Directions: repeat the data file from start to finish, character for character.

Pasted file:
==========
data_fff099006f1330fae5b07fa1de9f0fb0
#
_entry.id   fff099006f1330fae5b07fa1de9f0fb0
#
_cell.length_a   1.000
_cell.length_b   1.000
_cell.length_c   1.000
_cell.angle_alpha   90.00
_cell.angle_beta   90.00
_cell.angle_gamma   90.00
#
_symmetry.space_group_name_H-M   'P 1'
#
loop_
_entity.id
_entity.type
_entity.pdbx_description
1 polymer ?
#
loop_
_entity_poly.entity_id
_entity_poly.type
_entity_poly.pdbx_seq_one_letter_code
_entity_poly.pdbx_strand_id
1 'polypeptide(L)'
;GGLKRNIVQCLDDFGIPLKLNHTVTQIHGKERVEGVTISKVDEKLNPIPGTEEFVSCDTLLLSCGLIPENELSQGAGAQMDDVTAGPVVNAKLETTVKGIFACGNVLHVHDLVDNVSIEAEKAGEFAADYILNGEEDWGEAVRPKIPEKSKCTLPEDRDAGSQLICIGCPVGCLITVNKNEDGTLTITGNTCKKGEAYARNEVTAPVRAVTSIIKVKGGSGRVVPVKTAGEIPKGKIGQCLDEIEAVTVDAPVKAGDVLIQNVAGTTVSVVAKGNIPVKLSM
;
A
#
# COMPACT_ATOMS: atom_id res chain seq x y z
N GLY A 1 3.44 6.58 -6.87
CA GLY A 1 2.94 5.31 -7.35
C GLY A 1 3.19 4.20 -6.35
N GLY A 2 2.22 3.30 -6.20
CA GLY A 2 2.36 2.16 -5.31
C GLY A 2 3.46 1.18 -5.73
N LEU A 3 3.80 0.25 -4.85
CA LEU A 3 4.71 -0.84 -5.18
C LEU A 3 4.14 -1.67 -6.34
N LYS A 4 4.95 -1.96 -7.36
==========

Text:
data_fff099006f1330fae5b07fa1de9f0fb0
#
_entry.id   fff099006f1330fae5b07fa1de9f0fb0
#
_cell.length_a   1.000
_cell.length_b   1.000
_cell.length_c   1.000
_cell.angle_alpha   90.00
_cell.angle_beta   90.00
_cell.angle_gamma   90.00
#
_symmetry.space_group_name_H-M   'P 1'
#
loop_
_entity.id
_entity.type
_entity.pdbx_description
1 polymer ?
#
loop_
_entity_poly.entity_id
_entity_poly.type
_entity_poly.pdbx_seq_one_letter_code
_entity_poly.pdbx_strand_id
1 'polypeptide(L)'
;GGLKRNIVQCLDDFGIPLKLNHTVTQIHGKERVEGVTISKVDEKLNPIPGTEEFVSCDTLLLSCGLIPENELSQGAGAQMDDVTAGPVVNAKLETTVKGIFACGNVLHVHDLVDNVSIEAEKAGEFAADYILNGEEDWGEAVRPKIPEKSKCTLPEDRDAGSQLICIGCPVGCLITVNKNEDGTLTITGNTCKKGEAYARNEVTAPVRAVTSIIKVKGGSGRVVPVKTAGEIPKGKIGQCLDEIEAVTVDAPVKAGDVLIQNVAGTTVSVVAKGNIPVKLSM
;
A
#
# COMPACT_ATOMS: atom_id res chain seq x y z
N GLY A 1 3.44 6.58 -6.87
CA GLY A 1 2.94 5.31 -7.35
C GLY A 1 3.19 4.20 -6.35
N GLY A 2 2.22 3.30 -6.20
CA GLY A 2 2.36 2.16 -5.31
C GLY A 2 3.46 1.18 -5.73
N LEU A 3 3.80 0.25 -4.85
CA LEU A 3 4.71 -0.84 -5.18
C LEU A 3 4.14 -1.67 -6.34
N LYS A 4 4.95 -1.96 -7.36